Encountering the Irrational

Encountering the Irrational October 29, 2011

I was surprised — though I shouldn’t be — by two examples of irrationality among my acquaintances and friends last weekend. The first was at a poker table, where two guys I’ve played with fairly regularly — friendly acquaintances but not guys I know particularly well — were wearing these braided rope necklaces. I thought they actually looked kind of cool, until one started talking to the other about how it was supposed to make him feel better and prevent aches and pains.

The next night I was having dinner with a friend at a restaurant that is owned by a couple that I have known for years — again, friendly acquaintances but not people I’d call close friends. The restaurant is extremely old, built in the 1880s, and from my table I could see a sign in the glass-encased hostess stand that said — this is not an exact quote, but close — “This location has been investigated by Ghost Hunters and found to be haunted.”

I didn’t say anything in either case, I just chuckled. But it reminded me of Tim Minchin’s brilliant poem Storm. I’ve been in similar situations many times.


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  • Aquaria

    In my bedroom, we often get the feeling of a cat jumping onto the bed and walking around the bed. That first pounce onto the bed can be strong enough to wake us up. Cause: We live not far from a railroad track, so the first feeling of the train when it’s close feels like the pounce, and the rest of the train going by is the walking around the room.


  • Artor

    The braided necklace thing might actually help. The placebo effect is pretty astonishing sometimes. As long as they can suspend their rationality, it actually can become rational to believe in its efficacy.

  • The latter doesn’t seem particularly irrational. I mean, true, they MIGHT believe that the place is actually haunted, or they might just believe that being associated with a TV show might bring in an extra customer or two, as might urban legends about the place being haunted. If my business were not expressly involved in science or skepticism, I’d likely take advantage of any such advantage in marketting myself.

    At most, it means they are hoping that some percentage of their potential customer base is irrational.

  • mobius

    Storm was the first experience I had of Tim Minchin. IIRC, it was brought to my attention on Pharyngula, so it is one of the many things I have PZ to thank.

    Storm is still my favorite Minchin piece despite having come across many many other pieces that I really do love. Which says to me that Storm is a truly remarkable performance. And, on top of that, has such a pointed and appropriate message.

  • Aquaria

    The braided necklace thing might actually help.

    I remember last year during the NLCS when the camera panned to someone in the Phillies dugout wearing one of those stupid necklaces. It was the bat boy.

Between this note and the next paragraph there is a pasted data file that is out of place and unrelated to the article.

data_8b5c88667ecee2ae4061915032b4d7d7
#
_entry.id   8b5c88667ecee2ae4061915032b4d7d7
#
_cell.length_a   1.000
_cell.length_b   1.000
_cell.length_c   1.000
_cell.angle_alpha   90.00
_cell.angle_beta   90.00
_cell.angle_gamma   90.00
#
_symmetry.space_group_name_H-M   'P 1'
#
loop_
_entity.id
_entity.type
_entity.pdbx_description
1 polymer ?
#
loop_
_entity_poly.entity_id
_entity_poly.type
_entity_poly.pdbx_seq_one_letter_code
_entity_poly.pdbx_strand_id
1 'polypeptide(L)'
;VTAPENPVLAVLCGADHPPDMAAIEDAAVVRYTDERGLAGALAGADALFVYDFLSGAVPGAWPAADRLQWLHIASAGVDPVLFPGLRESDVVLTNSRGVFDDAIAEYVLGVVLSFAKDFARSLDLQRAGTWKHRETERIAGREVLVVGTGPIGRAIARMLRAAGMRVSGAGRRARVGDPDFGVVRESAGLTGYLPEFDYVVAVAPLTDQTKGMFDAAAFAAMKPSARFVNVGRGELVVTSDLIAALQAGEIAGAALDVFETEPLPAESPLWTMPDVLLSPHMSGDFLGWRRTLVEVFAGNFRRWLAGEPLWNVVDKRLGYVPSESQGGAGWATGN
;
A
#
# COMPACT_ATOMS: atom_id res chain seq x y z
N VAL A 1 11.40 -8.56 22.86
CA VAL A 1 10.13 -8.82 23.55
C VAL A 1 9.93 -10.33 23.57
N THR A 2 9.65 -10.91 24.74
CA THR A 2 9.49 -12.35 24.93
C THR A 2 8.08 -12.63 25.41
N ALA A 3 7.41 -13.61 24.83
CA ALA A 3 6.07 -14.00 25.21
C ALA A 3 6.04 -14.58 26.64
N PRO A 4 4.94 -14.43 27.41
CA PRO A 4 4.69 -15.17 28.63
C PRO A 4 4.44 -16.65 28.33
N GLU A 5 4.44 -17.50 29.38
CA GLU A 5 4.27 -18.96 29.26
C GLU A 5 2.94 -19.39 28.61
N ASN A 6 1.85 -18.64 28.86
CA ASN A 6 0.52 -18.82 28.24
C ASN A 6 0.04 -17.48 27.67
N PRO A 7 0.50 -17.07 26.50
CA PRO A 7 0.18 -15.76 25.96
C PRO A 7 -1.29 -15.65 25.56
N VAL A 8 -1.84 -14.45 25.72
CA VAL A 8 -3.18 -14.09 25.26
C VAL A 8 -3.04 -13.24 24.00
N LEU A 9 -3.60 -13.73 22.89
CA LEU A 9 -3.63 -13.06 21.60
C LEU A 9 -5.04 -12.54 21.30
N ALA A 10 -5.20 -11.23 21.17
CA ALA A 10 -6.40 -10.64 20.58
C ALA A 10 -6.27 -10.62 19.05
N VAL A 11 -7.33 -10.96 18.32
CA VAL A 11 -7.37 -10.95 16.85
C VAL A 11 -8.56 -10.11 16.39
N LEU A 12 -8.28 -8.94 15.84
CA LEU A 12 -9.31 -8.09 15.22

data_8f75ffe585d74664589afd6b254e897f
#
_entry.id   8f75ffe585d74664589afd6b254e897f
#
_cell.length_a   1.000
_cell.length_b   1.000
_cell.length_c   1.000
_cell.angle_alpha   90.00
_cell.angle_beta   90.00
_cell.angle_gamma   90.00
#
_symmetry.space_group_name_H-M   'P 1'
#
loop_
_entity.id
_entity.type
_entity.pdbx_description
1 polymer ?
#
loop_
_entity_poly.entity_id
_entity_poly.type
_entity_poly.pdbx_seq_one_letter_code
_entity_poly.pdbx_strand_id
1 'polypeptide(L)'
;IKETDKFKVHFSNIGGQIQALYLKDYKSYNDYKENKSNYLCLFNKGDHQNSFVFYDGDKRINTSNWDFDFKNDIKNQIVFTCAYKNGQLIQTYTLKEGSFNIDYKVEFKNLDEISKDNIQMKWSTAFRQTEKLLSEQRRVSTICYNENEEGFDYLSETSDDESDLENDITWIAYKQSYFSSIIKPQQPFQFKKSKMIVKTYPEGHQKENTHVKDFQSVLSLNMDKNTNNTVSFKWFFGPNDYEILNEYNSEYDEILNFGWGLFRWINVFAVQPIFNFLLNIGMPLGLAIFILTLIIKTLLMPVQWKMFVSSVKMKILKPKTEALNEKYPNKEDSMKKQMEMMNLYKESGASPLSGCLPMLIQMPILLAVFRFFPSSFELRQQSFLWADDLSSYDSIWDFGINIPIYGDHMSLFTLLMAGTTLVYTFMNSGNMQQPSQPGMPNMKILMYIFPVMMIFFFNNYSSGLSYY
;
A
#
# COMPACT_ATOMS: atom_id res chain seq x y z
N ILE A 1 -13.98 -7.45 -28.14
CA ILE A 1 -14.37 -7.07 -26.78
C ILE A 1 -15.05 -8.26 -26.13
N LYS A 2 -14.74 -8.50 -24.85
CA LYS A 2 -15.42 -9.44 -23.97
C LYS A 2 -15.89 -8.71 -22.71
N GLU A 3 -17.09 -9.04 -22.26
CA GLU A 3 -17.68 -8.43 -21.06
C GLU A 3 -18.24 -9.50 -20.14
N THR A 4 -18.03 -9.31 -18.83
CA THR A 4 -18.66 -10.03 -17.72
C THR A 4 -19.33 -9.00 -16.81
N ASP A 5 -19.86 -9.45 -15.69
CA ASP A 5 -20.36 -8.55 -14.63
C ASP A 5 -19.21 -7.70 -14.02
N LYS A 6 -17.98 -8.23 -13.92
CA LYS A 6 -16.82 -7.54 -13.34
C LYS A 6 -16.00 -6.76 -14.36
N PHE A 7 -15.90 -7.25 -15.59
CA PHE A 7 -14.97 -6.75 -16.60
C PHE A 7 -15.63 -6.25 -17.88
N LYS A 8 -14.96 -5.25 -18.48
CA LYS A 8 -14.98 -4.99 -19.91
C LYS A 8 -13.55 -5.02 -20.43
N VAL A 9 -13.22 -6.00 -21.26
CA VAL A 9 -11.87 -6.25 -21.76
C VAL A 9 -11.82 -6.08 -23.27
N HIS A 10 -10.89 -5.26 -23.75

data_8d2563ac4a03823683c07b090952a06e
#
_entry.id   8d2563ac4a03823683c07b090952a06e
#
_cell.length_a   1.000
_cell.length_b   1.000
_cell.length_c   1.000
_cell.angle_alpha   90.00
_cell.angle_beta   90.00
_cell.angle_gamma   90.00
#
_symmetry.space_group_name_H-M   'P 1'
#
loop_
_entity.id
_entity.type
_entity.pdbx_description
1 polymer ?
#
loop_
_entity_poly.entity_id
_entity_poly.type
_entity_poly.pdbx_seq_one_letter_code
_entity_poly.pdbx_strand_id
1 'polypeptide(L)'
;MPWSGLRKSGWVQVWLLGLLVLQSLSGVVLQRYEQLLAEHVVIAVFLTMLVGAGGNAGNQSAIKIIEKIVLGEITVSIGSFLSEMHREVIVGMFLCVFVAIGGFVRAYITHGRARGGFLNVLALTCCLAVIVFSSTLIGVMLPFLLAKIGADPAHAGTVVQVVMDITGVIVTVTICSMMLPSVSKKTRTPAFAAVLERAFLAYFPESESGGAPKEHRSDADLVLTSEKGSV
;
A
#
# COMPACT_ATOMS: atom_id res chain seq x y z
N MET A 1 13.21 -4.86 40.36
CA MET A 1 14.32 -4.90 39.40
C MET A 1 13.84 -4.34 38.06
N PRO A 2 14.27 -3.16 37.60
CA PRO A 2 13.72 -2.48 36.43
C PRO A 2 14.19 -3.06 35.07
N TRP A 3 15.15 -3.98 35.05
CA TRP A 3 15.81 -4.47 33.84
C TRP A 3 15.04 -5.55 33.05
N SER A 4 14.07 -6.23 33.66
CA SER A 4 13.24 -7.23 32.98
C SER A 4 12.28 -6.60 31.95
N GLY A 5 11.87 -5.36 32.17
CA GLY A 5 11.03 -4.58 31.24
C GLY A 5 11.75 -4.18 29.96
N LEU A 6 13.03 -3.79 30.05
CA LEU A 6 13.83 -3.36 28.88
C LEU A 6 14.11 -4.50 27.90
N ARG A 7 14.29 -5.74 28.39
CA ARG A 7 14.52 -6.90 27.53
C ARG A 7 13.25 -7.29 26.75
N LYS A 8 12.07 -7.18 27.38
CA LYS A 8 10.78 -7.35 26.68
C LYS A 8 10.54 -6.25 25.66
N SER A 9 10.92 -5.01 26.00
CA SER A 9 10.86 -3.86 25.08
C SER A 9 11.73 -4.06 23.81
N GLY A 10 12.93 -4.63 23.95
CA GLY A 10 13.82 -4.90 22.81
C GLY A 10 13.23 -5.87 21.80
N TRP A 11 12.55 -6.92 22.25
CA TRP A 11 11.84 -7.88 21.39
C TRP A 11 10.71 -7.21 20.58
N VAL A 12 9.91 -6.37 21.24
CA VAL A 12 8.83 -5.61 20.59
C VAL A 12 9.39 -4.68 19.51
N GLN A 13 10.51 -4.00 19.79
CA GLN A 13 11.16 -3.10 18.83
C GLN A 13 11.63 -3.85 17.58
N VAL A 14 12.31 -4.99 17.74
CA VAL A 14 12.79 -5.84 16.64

One of my rules about fads is that the sure sign that they’re past their sell by date is when they show up in kid culture. You knew when breakdancing, disco, and new wave had outgrown their usefulness when you saw them on Saturday morning kids’ cartoons.

    So the kid wearing one of those ridiculous necklaces means they’re past their sell by date. They’re bullshit, anyway, like those stupid power bracelets. Or earth shoes.

  • dingojack

    For those unfamiliar with Tim Minchin – Dingo

  • Azkyroth

    I suppose that’s closer to home than finding out both your Chem 1A lab partners are creationists…

  • wscott

    I got to see Minchin perform Storm live a few weeks ago (along with other routines, of course). What made it even more brilliant was the concert was in The People’s Republic Of Boulder, the Rocky Mountain Capital for all things woo. Most of the packed house was loving it, but there were definitely a few people sitting in stony, unamused silence. One assumes they’d never heard Tim before and were dragged there by friends.

  • Pustulio

    You of all people should know how notoriously superstitious poker players are. My favorite joke at the poker table is “you know it’s bad luck to be superstitious” whenever someone says or does something really irrational in the name of luck. Few people get it.

  • cp3o

    Ed – Just a note to let you know we have similar stupidities (though fewer of the fundie xtians) and that your efforts are appreciated this side of the pond – even if “The restaurant is extremely old, built in the 1880s” produces a sagacious head nodding amongst those of us who live in a village mentioned in the Domesday Book (compiled in 1086) and where the village’s restaurant/hotel, built as a family home, was started in the 1430s, extended and embellished 200 years later but still has the Orangery and a Lodge added almost three hundred years before your 130 year old restaurant was built.